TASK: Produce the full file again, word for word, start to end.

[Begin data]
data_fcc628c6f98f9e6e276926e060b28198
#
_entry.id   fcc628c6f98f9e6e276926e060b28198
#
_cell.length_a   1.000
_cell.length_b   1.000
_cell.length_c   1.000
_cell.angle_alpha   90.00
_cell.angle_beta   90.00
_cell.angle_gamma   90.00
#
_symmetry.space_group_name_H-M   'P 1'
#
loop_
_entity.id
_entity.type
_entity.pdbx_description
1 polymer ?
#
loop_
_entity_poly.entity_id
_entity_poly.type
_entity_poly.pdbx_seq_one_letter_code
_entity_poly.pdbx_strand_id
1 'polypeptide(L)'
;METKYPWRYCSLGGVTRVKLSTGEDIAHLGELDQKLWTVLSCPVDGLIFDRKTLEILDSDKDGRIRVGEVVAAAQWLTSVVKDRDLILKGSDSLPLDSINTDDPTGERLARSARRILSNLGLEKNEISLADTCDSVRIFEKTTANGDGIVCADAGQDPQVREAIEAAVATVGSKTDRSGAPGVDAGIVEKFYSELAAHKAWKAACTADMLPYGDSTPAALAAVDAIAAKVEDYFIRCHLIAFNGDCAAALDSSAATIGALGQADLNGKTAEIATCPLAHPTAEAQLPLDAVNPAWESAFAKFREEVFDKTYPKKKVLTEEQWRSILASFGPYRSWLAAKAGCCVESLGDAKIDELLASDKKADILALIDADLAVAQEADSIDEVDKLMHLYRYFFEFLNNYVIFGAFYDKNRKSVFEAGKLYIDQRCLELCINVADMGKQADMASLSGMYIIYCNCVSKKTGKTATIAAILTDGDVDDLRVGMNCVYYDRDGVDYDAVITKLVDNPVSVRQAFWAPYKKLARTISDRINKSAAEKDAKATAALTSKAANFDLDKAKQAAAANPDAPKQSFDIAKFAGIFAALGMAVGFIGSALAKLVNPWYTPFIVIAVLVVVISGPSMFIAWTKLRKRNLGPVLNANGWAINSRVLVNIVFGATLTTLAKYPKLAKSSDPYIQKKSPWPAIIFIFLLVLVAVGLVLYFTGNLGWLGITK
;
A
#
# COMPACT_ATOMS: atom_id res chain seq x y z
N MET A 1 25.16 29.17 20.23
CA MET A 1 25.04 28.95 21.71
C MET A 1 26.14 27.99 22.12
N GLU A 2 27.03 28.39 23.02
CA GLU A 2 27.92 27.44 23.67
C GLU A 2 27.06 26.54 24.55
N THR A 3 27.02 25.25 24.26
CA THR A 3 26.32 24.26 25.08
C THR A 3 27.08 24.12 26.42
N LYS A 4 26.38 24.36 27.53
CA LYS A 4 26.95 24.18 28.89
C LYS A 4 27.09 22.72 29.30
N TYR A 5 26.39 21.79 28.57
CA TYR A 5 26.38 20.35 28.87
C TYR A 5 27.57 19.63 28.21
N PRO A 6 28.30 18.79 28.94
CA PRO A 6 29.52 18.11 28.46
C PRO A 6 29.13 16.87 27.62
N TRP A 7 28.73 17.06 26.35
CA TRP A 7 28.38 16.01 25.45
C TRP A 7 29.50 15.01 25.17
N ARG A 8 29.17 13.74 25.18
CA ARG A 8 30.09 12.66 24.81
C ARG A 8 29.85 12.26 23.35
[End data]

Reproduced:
data_fcc628c6f98f9e6e276926e060b28198
#
_entry.id   fcc628c6f98f9e6e276926e060b28198
#
_cell.length_a   1.000
_cell.length_b   1.000
_cell.length_c   1.000
_cell.angle_alpha   90.00
_cell.angle_beta   90.00
_cell.angle_gamma   90.00
#
_symmetry.space_group_name_H-M   'P 1'
#
loop_
_entity.id
_entity.type
_entity.pdbx_description
1 polymer ?
#
loop_
_entity_poly.entity_id
_entity_poly.type
_entity_poly.pdbx_seq_one_letter_code
_entity_poly.pdbx_strand_id
1 'polypeptide(L)'
;METKYPWRYCSLGGVTRVKLSTGEDIAHLGELDQKLWTVLSCPVDGLIFDRKTLEILDSDKDGRIRVGEVVAAAQWLTSVVKDRDLILKGSDSLPLDSINTDDPTGERLARSARRILSNLGLEKNEISLADTCDSVRIFEKTTANGDGIVCADAGQDPQVREAIEAAVATVGSKTDRSGAPGVDAGIVEKFYSELAAHKAWKAACTADMLPYGDSTPAALAAVDAIAAKVEDYFIRCHLIAFNGDCAAALDSSAATIGALGQADLNGKTAEIATCPLAHPTAEAQLPLDAVNPAWESAFAKFREEVFDKTYPKKKVLTEEQWRSILASFGPYRSWLAAKAGCCVESLGDAKIDELLASDKKADILALIDADLAVAQEADSIDEVDKLMHLYRYFFEFLNNYVIFGAFYDKNRKSVFEAGKLYIDQRCLELCINVADMGKQADMASLSGMYIIYCNCVSKKTGKTATIAAILTDGDVDDLRVGMNCVYYDRDGVDYDAVITKLVDNPVSVRQAFWAPYKKLARTISDRINKSAAEKDAKATAALTSKAANFDLDKAKQAAAANPDAPKQSFDIAKFAGIFAALGMAVGFIGSALAKLVNPWYTPFIVIAVLVVVISGPSMFIAWTKLRKRNLGPVLNANGWAINSRVLVNIVFGATLTTLAKYPKLAKSSDPYIQKKSPWPAIIFIFLLVLVAVGLVLYFTGNLGWLGITK
;
A
#
# COMPACT_ATOMS: atom_id res chain seq x y z
N MET A 1 25.16 29.17 20.23
CA MET A 1 25.04 28.95 21.71
C MET A 1 26.14 27.99 22.12
N GLU A 2 27.03 28.39 23.02
CA GLU A 2 27.92 27.44 23.67
C GLU A 2 27.06 26.54 24.55
N THR A 3 27.02 25.25 24.26
CA THR A 3 26.32 24.26 25.08
C THR A 3 27.08 24.12 26.42
N LYS A 4 26.38 24.36 27.53
CA LYS A 4 26.95 24.18 28.89
C LYS A 4 27.09 22.72 29.30
N TYR A 5 26.39 21.79 28.57
CA TYR A 5 26.38 20.35 28.87
C TYR A 5 27.57 19.63 28.21
N PRO A 6 28.30 18.79 28.94
CA PRO A 6 29.52 18.11 28.46
C PRO A 6 29.13 16.87 27.62
N TRP A 7 28.73 17.06 26.35
CA TRP A 7 28.38 16.01 25.45
C TRP A 7 29.50 15.01 25.17
N ARG A 8 29.17 13.74 25.18
CA ARG A 8 30.09 12.66 24.81
C ARG A 8 29.85 12.26 23.35